But this situation? Suffolk County wasted a lot of money to catch this woman. I genuinely don’t understand why. What makes it worse for the guy from Smithtown is, potentially, he can be charged with trafficking, under the White-Slave Traffic Act of 1910 (Mann Act), because she crossed state lines. That’s probably not going to happen, since the law is kind of dubious and is generally applied as a politically motivated act.

I understand that prostitution is a symptom of our patriarchal society. I understand that there are women who are abused, injured, and killed because they are, or are forced to be, prostitutes. I would hope that the young woman from New Jersey in this article is doing this by choice and not under duress, but, even if that were the case, the crime she is being charged with here is accepting money from a man. And I don’t see how that helps her or society.

Maverick

John McCain is a rich, old white man, out of touch with US workers.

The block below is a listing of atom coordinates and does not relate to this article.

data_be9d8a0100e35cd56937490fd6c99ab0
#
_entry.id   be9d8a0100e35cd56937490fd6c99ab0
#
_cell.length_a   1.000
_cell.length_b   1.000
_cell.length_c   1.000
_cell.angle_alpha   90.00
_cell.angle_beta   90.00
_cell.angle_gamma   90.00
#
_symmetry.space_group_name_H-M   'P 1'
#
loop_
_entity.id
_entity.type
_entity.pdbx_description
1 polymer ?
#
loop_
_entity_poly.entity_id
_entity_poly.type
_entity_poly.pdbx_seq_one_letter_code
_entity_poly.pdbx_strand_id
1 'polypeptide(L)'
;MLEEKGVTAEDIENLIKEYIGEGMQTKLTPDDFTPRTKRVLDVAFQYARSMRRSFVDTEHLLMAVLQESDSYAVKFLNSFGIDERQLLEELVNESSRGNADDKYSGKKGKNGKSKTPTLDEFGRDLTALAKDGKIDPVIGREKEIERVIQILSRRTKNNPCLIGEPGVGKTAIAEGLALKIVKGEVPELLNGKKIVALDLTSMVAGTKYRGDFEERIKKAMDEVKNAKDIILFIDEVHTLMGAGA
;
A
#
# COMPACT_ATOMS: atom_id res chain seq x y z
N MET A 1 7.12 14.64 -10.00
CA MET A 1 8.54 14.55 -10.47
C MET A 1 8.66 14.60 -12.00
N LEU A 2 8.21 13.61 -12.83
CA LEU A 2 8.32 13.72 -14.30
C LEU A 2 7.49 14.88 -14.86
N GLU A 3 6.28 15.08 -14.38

John McCain is a rich, old white man, who believes women shouldn’t have equal pay. (Ironic, since his second wife, an heiress, is the one who financed his political rise.)

Straight-talkin’ John McCain embraces the Confederate flag, Bush’s tax-cuts, and agents of intolerance when it becomes necessary to court the racist, rich Evangelicals that vote Republican.

John McCain wants to keep us in perpetual war with a group of people he knows nothing about. Anti-lobbyist maverick John “I’m the only one the special interests don’t give any money to” McCain’s campaign is run by a cadre of lobbyists.

Straight-talkin’ John McCain violated his own campaign finance law, gaming the system so he could pay for his campaign using public funds if he lost the primary.

Man-of-the-people John McCain missed almost 60% of the votes in the Senate since January 2007. He’s still missing a majority of the votes after clinching his parties nomination. In second place is Senator Tim Johnson who suffered a brain hemorrhage in December 2006.

McCain is not populist. He is wealthier than either Democratic candidate; a true 1%er who is not concerned with working conditions or the trials of everyday life. His base is Washington media types, who share his wealth and aristocratic tastes.